Here’s how to reform health care
February 8, 2017
We must address the social conditions and behaviors that cause illness
Randy Oostra, President & CEO, ProMedica
Reposted with permission. This op-ed was originally published by the Pittsburgh Post-Gazette website on February 2, 2017. The original post can be found here.
Our nation’s health care system is a mess. The industry spends $3 trillion annually and constitutes more than 17 percent of the nation’s GDP. For patients and their families, shouldering the burden of rising health care costs often leads to financial hardship and is the No. 1 cause of personal bankruptcy. Escalating health care costs lead many to forgo care, or patch together payments while neglecting other basic needs.
Health care reform has been discussed for more than a century, dating back to Theodore Roosevelt, who sought universal coverage. In 1946, the Hill Burton Act funded the construction and modernization of hospitals across the country. The “Great Society” legislation of 1964 established Medicare and Medicaid. And, just seven years ago, the Affordable Care Act made health insurance available to more than 20 million previously uncovered Americans.
These significant decisions — all well-intended — laid the foundation for today’s health care system, which has been broken by myriad unintended consequences. Our system is fragmented, unaffordable and lacks a key element: It fails to address the social determinants of health — the conditions in which people are born, grow, live, work and age.
As an industry, we have invested heavily in high-tech clinical care, yet we’ve significantly underinvested in societal areas where health and well-being are first established.
Think about how much time an individual spends in a doctor’s office or in a hospital; hopefully, not a lot. Now, think how one’s health is affected by hunger, poverty or not having safe or adequate housing, transportation or a sound education. Research indicates that approximately 20 percent of an individual’s health care is based on heredity and access to quality care, while the remaining 80 percent is determined by physical environment, health behaviors and socioeconomic factors.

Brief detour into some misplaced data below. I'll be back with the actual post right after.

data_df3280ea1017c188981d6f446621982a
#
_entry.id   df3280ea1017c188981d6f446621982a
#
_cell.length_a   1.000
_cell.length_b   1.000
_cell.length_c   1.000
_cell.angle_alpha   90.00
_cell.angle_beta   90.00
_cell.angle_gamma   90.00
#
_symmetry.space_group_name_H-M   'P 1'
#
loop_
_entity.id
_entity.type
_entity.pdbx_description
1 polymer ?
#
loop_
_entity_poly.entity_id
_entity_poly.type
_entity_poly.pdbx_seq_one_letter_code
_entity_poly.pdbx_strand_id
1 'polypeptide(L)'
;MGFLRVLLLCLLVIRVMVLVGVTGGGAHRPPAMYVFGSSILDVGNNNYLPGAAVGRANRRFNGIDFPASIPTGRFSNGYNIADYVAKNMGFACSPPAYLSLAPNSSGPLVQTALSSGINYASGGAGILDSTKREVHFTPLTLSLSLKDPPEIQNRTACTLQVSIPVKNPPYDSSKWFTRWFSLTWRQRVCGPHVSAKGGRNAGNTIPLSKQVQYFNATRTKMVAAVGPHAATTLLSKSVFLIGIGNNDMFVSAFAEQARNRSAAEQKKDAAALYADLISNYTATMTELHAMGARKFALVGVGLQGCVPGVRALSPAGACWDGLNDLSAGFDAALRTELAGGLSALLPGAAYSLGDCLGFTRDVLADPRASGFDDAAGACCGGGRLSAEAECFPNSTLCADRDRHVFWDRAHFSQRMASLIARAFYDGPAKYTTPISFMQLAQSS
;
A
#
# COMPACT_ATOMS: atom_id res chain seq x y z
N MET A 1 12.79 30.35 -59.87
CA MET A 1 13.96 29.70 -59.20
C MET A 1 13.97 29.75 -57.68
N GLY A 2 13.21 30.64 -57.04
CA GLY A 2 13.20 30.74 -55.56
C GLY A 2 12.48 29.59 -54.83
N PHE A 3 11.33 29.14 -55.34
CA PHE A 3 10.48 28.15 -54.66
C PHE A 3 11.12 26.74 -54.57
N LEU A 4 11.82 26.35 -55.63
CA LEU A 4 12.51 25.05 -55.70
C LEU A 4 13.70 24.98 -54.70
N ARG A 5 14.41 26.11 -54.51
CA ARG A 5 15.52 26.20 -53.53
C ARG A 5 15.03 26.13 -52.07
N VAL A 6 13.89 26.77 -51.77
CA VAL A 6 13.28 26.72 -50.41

The impact of social determinants on the cost and quality of health care has never been greater. The expense of caring for diabetics in America is at an all-time high and ranks as the No. 1 cost of treating chronic conditions, according to a study published last month in the Journal of the American Medical Association. Close behind are heart disease and back and neck pain. In 2013 alone, Americans spent about $280 billion on these three chronic conditions, which are fueled in large part by social conditions and personal behaviors.
Given this, our nation, communities and health care systems should — indeed, they must — invest significantly more to affect these social determinants of health.
In recent years, a growing number of hospitals and health systems — including my own, ProMedica — have come to embrace their role as community anchor institutions by making such investments. Efforts include screening for food insecurity, reducing infant mortality, improving mental health, addressing housing and transportation needs, helping to ensure personal safety and aiding urban revitalization and economic development efforts.
ProMedica has learned much on this journey. For instance, the cost of hunger nationally is estimated to be at least $167.5 billion, $130 billion of which is for health care. Food insecurity impacts nearly 13 percent of households, including 19 percent of homes with children, 33 percent of single mothers with children and seniors at a rate in excess of 30 percent. Such statistics are alarming, and they represent a critical issue that our industry is largely ignoring, save for the price tag of medical intervention because preventive solutions have been ignored or never considered.